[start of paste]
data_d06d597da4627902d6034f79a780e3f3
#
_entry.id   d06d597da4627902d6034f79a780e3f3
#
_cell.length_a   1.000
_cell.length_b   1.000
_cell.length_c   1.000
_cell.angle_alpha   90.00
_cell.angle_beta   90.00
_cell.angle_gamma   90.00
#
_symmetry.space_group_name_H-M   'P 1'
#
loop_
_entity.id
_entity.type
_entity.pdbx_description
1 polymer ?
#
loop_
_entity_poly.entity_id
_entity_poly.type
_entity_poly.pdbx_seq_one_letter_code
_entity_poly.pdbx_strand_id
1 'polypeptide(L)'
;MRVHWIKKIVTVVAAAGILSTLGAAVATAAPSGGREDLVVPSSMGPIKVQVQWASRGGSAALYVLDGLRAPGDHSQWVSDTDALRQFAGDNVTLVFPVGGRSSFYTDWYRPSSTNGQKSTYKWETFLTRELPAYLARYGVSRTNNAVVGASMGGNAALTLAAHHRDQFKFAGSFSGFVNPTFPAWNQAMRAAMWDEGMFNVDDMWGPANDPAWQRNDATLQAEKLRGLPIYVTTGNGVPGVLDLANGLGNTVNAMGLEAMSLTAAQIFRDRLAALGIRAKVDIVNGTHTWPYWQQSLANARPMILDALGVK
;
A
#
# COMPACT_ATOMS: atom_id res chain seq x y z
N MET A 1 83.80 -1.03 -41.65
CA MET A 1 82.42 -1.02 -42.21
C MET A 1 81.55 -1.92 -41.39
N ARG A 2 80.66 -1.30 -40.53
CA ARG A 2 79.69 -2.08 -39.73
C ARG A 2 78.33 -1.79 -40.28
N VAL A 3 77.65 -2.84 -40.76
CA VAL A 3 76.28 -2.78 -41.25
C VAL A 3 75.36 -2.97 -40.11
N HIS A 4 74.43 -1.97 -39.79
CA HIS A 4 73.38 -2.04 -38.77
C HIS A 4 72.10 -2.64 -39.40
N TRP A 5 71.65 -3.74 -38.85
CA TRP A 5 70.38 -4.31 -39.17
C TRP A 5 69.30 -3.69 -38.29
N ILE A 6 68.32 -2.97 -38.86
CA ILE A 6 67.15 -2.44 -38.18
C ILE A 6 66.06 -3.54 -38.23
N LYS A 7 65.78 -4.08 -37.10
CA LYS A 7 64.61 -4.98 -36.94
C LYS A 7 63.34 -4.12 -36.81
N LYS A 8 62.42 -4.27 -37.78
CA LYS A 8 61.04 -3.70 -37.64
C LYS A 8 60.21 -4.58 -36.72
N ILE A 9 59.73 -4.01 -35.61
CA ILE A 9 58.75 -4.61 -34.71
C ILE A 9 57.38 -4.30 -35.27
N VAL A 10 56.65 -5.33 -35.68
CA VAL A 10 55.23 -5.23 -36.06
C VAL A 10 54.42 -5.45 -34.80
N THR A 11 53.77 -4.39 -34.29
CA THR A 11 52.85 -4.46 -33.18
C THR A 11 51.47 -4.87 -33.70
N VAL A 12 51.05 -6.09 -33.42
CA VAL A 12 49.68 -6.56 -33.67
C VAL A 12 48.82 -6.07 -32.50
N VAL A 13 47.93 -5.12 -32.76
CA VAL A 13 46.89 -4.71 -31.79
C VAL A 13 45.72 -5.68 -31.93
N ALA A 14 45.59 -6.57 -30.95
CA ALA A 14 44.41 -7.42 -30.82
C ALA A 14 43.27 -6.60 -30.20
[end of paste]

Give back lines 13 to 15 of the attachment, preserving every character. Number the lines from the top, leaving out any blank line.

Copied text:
#
loop_
_entity.id